How to Learn a Language Fast: 5 Ways to Set Yourself Up for Success
There are ways to speed up the process of learning a new language.
These strategies will help you chop off some precious learning time while still increasing your language acquisition.
Here are the five biggest time-wasters when learning a new language and how we can correct them. Let’s learn how to learn a language… fast!
- 1. Immerse yourself in the country and the learning.
- 2. Focus on the most commonly used words and expressions.
- 3. Be mindful during the learning process.
- 4. Be an active learner.
- 5. Become passionate about learning your new language.
1. Immerse yourself in the country and the learning.
The ordinary way: Immersing yourself among native speakers
When you live abroad, it’s easy to think that by putting yourself in the culture, you’ll naturally begin to start picking up the language. News flash: Immersion is a waste if you don’t know what’s being said most of the time. While immersion may have worked when we were babies, our brains make it a lot harder to formulate language through immersion as adults.
When I was living in China, I met several expats who had been living in the country for three, five and even nine years but still had not picked up the language. To put that into perspective, nine years means over 3,000 days without learning Mandarin. Yikes!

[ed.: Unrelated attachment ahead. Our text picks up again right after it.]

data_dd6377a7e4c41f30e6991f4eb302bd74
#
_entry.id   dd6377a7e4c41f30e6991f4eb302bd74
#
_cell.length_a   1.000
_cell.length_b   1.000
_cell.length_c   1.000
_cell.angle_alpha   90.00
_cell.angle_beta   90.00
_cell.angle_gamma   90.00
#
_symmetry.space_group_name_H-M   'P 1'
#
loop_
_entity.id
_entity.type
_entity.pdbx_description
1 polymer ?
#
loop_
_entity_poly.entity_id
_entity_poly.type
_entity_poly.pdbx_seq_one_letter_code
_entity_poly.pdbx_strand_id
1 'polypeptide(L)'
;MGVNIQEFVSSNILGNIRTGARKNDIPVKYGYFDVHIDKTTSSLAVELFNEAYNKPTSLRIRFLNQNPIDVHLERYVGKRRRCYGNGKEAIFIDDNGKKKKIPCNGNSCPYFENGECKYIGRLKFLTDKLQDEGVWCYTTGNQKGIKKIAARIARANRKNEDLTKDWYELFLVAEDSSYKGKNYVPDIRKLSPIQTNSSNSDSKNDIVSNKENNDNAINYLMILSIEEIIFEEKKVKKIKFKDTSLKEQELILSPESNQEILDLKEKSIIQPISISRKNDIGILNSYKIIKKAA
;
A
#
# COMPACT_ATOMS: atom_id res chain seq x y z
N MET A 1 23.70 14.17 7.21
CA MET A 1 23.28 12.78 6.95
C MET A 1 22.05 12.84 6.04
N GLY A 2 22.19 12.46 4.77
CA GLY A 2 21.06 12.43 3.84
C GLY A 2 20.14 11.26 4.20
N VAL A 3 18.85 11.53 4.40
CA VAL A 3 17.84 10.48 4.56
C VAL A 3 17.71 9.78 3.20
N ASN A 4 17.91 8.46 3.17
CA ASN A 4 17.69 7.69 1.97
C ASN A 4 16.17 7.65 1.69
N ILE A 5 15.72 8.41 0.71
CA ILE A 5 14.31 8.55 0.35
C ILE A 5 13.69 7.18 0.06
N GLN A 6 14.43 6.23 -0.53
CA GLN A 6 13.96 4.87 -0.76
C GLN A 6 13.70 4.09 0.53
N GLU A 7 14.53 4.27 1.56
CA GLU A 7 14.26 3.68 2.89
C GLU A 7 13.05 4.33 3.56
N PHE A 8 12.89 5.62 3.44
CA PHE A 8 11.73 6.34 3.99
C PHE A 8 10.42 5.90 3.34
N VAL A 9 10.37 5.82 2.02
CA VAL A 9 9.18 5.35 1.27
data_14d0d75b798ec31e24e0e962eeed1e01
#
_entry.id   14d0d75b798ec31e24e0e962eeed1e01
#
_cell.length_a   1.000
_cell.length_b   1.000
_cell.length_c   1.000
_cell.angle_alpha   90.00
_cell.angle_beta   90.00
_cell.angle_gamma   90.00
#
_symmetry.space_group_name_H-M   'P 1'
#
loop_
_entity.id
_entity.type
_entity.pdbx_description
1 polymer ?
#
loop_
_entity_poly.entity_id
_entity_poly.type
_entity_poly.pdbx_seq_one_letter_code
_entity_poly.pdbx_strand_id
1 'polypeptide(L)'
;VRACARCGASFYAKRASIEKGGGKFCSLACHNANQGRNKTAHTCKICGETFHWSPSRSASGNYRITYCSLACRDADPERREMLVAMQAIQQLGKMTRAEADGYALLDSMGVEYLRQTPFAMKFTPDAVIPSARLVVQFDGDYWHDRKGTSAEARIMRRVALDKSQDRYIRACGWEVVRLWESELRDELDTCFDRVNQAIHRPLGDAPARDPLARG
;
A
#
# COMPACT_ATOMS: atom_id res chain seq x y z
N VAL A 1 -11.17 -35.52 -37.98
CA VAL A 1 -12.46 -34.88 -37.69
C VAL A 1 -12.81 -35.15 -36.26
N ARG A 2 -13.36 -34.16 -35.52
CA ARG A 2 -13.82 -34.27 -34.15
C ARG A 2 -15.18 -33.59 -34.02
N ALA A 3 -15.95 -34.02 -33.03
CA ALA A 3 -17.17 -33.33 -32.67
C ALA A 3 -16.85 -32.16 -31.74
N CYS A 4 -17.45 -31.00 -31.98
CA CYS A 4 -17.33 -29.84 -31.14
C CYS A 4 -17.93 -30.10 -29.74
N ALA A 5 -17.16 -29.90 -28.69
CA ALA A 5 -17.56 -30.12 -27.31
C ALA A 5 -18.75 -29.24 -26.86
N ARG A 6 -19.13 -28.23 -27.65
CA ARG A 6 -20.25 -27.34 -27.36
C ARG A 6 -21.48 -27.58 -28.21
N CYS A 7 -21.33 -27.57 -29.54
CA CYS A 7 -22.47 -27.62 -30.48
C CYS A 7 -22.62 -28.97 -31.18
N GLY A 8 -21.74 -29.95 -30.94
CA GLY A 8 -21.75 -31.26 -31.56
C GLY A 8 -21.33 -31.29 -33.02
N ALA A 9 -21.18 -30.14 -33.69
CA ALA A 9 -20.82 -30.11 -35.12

At first, I couldn’t believe how someone could live in a country so long without learning the language. But over time, I began to see the loopholes that come from language immersion. For instance, most natives will at least try to speak English when you approach them, even if you are living in their country. While in China, I was shocked to find that natives were eager to practice their English skills with me. While I was glad to do this, it prevented me from practicing my Mandarin at times.
What to do instead:
Immerse yourself in the learning, not just the environment. If you do move to the country that speaks the language you are studying, great! That simply means there are more chances for you to seize learning opportunities. Resist the urge to use English. Even when you are surrounded by others speaking the language, the responsibility still lies on you to study, learn and practice.
If you’re not living in the country that speaks the language you would like to learn, design your home environment into a place where growth is unavoidable. Create visual cues that encourage you to study at times you normally wouldn’t. This can mean changing your cell phone’s language or even that of your Facebook account. Give it a shot!
2. Focus on the most commonly used words and expressions.
The ordinary way: Focusing on vocabulary
This is what we call “textbook learning.” In other words, you are mostly focused on rote memorization. While this may build your arsenal of new words, if won’t get you very far when actually implementing the language. Speaking a new language is not a formulaic process. It requires quick and flexible thinking. Unless you plan on sounding like a robot, you may want to devote your attention to areas outside vocabulary.